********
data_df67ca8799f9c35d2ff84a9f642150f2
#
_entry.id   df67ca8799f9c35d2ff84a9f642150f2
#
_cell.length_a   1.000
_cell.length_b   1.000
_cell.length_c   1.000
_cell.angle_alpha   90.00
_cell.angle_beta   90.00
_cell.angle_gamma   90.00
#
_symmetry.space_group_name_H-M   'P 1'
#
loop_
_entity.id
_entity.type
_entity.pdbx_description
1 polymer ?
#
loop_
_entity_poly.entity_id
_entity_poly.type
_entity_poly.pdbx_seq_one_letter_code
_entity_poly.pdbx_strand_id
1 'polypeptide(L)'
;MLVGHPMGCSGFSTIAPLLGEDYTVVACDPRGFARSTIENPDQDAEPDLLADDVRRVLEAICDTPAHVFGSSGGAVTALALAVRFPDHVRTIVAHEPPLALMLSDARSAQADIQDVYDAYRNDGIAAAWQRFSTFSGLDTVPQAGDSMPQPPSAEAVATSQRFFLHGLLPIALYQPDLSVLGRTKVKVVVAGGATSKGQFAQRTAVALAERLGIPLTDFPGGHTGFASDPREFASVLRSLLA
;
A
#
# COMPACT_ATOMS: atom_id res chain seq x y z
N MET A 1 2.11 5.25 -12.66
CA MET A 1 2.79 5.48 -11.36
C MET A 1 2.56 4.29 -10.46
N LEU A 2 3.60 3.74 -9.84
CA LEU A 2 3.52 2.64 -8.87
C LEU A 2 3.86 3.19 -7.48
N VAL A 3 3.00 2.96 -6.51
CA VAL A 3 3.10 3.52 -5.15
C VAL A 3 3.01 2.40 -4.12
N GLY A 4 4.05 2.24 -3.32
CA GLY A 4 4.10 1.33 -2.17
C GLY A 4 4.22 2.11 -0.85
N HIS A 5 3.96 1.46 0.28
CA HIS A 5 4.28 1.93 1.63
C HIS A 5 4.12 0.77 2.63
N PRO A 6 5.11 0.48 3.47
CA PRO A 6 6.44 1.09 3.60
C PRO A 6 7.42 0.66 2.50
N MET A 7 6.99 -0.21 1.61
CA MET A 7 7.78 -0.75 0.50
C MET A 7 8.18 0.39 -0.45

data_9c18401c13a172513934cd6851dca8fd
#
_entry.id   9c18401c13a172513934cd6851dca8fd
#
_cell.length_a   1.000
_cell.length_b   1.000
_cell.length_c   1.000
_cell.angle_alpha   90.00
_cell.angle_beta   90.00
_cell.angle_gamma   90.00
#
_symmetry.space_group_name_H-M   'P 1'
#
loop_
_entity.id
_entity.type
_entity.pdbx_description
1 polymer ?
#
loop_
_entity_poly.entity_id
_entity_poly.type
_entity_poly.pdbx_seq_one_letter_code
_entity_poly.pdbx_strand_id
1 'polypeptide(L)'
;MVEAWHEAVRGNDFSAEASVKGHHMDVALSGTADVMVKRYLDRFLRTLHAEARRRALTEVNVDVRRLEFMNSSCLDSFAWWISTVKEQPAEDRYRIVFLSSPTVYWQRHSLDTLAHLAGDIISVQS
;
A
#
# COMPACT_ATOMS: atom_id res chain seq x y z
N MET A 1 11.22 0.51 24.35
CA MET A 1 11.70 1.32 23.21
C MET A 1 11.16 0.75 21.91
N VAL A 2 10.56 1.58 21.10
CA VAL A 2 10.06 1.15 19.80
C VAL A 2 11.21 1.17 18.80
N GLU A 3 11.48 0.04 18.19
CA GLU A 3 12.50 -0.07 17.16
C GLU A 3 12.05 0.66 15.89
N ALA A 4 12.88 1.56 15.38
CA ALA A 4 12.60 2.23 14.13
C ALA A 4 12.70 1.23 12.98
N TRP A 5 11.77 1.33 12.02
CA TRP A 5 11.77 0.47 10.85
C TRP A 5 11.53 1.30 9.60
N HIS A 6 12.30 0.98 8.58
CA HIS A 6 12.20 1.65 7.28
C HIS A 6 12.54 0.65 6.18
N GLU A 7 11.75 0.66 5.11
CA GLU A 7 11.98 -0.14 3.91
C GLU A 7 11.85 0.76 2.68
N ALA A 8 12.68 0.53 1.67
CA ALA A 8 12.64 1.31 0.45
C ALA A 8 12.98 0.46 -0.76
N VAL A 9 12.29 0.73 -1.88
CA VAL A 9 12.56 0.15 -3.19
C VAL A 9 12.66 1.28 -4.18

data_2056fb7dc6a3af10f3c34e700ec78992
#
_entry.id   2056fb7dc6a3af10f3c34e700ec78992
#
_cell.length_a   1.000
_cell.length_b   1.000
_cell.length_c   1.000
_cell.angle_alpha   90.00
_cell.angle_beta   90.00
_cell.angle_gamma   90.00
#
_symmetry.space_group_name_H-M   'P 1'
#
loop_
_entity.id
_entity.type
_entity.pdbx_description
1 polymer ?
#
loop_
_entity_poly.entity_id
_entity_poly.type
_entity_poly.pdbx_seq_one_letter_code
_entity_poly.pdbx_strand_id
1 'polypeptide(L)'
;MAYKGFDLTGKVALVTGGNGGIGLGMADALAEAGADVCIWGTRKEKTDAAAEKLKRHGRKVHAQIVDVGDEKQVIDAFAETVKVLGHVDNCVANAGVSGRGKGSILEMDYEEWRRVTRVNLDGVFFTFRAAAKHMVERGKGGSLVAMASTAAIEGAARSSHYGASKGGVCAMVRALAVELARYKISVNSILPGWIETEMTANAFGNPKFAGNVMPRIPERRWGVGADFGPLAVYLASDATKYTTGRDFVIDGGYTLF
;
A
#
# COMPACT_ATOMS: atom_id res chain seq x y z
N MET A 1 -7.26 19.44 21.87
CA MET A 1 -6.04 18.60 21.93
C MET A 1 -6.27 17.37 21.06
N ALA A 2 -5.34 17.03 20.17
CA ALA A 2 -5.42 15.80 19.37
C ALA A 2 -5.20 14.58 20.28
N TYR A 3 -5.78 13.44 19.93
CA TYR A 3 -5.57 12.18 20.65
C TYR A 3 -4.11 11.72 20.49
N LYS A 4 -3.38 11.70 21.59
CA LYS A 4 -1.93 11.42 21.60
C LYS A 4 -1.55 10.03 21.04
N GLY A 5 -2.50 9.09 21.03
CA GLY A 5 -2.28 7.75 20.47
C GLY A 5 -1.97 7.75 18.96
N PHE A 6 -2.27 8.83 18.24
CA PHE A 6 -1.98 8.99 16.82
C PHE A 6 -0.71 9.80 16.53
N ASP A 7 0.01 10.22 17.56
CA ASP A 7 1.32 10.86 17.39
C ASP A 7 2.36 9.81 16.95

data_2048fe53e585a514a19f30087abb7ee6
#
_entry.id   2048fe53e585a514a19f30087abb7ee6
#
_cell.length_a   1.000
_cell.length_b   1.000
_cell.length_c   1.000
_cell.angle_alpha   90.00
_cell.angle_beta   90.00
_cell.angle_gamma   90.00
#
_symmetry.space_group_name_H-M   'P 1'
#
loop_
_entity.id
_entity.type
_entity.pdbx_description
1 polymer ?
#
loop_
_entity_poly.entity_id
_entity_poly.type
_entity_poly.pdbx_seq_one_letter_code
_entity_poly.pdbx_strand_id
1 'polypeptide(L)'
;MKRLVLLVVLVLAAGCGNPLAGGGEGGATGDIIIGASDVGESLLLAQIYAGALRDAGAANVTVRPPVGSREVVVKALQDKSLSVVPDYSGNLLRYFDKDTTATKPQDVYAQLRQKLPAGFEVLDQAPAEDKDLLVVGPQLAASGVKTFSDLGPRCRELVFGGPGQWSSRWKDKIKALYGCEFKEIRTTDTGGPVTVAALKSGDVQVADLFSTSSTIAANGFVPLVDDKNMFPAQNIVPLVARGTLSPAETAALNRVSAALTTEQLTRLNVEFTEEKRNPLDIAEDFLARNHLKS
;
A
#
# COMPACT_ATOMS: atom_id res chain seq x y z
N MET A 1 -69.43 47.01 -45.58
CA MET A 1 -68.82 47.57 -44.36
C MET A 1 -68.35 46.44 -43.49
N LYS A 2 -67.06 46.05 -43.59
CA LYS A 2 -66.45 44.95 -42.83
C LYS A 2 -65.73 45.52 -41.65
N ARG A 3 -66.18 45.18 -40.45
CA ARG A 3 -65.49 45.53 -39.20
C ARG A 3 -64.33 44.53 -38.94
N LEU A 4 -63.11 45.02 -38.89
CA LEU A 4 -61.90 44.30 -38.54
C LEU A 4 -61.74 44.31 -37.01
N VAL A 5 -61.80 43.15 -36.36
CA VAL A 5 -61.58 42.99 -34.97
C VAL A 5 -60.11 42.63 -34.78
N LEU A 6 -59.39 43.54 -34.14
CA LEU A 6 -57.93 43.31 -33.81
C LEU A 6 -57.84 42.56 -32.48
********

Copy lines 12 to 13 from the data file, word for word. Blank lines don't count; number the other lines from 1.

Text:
_symmetry.space_group_name_H-M   'P 1'
#